# 17 Lab 4: Part 2 - The Binomial Distribution

### 17.0.1 Introduction

This lab was adapted from the following lab which was given as part of a 2009 version of STAT 10 at UCLA.

http://www.stat.ucla.edu/~yexy/stat10/lab3.pdf

For this lab we will continue thinking about the imbalance between male and female births in the USA.

The tutorial contained a link to a news article which had some information we needed for our simulation. The article is linked again below because you will need to dig through its contents (including links inside of the article) in order to correctly complete tasks for this lab.

**Please do not use any other sources of information.** It may be tempting to just Google information that you might be able to use to answer the first question instead of doing the hard work of finding this stuff inside of the provided source. However, there is no guarantee that alternative sources will contain the same information that will be used to evaluate your work. This means that if you use the wrong data to do your calculations, your errors will cascade through your work and add up to a lot of lost points. Please follow the instructions as they are written!

### 17.0.2 Your tasks

- Calculate the percentage of births in the USA that were female for the year that you were born. If you cannot find information for the year of your birth, use information for the most recent year that is available. Calculate this number inside of your lab report, save it as a variable so that you can use it later and print it so that its accuracy can be easily verified. Please do not round the number.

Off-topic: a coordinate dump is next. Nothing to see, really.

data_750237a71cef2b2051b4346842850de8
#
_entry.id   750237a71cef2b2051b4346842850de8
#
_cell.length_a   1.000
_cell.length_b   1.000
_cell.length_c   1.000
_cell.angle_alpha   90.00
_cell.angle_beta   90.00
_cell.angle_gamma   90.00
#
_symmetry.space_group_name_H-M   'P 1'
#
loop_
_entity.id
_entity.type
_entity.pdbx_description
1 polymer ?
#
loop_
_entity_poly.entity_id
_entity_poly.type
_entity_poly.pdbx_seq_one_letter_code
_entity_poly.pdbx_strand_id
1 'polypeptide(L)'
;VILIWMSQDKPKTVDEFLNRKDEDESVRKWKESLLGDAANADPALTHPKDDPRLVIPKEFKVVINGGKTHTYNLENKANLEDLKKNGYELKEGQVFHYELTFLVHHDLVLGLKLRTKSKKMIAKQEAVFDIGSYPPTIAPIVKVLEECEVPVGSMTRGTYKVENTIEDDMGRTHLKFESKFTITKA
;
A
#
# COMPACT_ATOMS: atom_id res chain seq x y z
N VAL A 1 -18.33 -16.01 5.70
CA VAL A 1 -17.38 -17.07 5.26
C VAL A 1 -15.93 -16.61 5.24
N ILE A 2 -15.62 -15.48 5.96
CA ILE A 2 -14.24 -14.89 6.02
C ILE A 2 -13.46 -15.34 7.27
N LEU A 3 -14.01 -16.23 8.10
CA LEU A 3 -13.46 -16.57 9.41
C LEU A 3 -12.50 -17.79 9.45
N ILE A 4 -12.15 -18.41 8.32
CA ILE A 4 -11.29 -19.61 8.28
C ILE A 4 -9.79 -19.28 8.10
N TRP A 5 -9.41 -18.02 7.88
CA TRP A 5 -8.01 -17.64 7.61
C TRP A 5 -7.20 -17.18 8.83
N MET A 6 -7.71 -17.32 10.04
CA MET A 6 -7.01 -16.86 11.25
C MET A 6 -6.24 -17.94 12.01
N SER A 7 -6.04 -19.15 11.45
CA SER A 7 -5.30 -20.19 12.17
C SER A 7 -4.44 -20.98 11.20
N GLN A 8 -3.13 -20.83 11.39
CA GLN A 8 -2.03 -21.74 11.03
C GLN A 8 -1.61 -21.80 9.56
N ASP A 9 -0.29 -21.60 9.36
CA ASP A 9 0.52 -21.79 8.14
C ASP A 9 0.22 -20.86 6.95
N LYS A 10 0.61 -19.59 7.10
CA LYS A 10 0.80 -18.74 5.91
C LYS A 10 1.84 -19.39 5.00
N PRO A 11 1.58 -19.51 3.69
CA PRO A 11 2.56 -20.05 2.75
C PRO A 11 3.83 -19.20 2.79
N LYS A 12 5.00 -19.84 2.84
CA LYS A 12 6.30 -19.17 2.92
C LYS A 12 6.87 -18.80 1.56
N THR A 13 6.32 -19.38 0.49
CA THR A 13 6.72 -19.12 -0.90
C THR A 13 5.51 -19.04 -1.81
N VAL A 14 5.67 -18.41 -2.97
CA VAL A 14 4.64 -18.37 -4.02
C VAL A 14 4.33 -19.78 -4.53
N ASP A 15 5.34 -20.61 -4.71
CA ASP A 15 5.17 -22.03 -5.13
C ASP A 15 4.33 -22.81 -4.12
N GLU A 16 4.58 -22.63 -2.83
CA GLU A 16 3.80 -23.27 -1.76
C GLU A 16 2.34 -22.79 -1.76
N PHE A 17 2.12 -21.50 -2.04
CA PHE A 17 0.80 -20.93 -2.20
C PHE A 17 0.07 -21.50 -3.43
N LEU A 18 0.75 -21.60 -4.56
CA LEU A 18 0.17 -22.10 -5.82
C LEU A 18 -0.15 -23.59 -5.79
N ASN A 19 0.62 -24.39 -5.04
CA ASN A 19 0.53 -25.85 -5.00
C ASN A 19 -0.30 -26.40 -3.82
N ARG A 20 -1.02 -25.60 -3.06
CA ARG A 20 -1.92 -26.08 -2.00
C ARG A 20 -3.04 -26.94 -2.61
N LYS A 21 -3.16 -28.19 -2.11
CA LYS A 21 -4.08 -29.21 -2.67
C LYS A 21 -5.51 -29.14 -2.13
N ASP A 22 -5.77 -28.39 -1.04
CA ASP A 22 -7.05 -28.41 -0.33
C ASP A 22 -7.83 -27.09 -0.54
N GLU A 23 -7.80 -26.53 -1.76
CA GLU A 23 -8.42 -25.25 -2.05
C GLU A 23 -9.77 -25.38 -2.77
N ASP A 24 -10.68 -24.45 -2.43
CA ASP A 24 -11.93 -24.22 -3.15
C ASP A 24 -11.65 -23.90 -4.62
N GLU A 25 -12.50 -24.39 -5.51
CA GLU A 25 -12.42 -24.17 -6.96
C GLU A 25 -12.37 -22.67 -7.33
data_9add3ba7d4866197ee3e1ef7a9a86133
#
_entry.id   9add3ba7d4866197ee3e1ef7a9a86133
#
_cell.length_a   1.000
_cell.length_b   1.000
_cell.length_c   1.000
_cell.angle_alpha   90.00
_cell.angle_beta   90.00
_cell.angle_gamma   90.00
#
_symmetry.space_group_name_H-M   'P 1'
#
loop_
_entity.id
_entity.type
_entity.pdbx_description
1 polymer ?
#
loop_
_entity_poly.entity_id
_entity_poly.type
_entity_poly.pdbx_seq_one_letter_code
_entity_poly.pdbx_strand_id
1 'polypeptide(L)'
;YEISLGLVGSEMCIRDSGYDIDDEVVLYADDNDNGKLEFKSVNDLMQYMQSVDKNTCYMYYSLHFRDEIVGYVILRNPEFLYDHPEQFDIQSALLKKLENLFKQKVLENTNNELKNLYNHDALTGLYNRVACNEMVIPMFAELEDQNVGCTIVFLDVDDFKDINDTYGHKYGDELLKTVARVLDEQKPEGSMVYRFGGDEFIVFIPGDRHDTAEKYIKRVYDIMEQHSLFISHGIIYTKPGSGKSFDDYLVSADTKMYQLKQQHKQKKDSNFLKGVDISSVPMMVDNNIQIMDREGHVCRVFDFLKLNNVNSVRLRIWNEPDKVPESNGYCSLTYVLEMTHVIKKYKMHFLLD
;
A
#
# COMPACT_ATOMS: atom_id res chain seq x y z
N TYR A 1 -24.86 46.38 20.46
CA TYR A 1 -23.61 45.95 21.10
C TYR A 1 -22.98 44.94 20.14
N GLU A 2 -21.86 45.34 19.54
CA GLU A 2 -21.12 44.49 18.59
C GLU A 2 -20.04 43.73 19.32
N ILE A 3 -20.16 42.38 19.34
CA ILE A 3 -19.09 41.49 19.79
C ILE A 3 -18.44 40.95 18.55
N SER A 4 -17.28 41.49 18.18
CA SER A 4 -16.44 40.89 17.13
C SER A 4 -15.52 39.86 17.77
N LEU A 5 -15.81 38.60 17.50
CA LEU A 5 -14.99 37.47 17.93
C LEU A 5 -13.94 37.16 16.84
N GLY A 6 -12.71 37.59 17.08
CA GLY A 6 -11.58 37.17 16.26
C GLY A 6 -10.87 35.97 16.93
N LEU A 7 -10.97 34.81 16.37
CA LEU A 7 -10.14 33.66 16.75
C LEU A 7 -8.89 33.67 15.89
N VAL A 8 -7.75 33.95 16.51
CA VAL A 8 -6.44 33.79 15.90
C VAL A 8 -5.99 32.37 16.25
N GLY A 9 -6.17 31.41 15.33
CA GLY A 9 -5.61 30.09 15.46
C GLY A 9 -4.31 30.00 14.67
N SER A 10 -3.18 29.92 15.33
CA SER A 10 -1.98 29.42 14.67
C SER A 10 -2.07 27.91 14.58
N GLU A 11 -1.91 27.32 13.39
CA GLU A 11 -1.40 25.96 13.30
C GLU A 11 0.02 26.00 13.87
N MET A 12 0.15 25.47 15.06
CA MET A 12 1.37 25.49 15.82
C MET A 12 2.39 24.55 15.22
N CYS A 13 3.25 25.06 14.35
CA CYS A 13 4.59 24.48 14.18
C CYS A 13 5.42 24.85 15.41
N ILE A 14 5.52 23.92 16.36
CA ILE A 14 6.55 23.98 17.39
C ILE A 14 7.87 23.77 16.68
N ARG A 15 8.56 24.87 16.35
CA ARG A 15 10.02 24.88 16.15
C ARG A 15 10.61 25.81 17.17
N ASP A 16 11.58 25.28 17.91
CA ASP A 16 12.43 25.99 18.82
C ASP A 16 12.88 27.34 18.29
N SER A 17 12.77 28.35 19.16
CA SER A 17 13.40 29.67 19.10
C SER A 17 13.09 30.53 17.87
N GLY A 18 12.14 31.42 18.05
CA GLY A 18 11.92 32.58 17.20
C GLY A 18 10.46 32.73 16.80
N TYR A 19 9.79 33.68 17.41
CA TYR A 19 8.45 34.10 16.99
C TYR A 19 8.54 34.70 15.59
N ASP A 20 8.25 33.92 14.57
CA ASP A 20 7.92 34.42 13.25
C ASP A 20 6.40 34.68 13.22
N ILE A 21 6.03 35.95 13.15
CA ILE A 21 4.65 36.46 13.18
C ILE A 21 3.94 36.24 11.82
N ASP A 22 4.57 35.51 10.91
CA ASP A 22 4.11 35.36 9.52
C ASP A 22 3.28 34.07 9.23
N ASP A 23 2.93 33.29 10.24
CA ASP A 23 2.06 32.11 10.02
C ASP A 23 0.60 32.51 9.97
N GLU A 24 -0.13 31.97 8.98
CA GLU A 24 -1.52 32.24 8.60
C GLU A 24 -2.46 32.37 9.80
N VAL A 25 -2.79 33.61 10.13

- Hint: Completion of the above task will require some detective work. This part of the lab is very important! If you get this wrong, it will throw off the rest of your calculations!

Using the value you calculated in the last problem together with R’s built-in functions for the binomial distribution, calculate the theoretical probabilities for the possible numbers of girls that a family with three children could have. Store this information in a dataframe that is easy to read and print it inside of your lab report.

Using the same probability that was calculated in Question 1 together with a

`seed`

integer of 10, simulate outcomes for 10 families. Add this simulated data to the dataframe you created for your answer to Question 2. Print your results inside of your lab report.Repeat what you did to answer Question 3 for 1,000 families. Print your results inside of your lab report.

Explain why your empirical results are not exactly equal to the theoretical probabilities.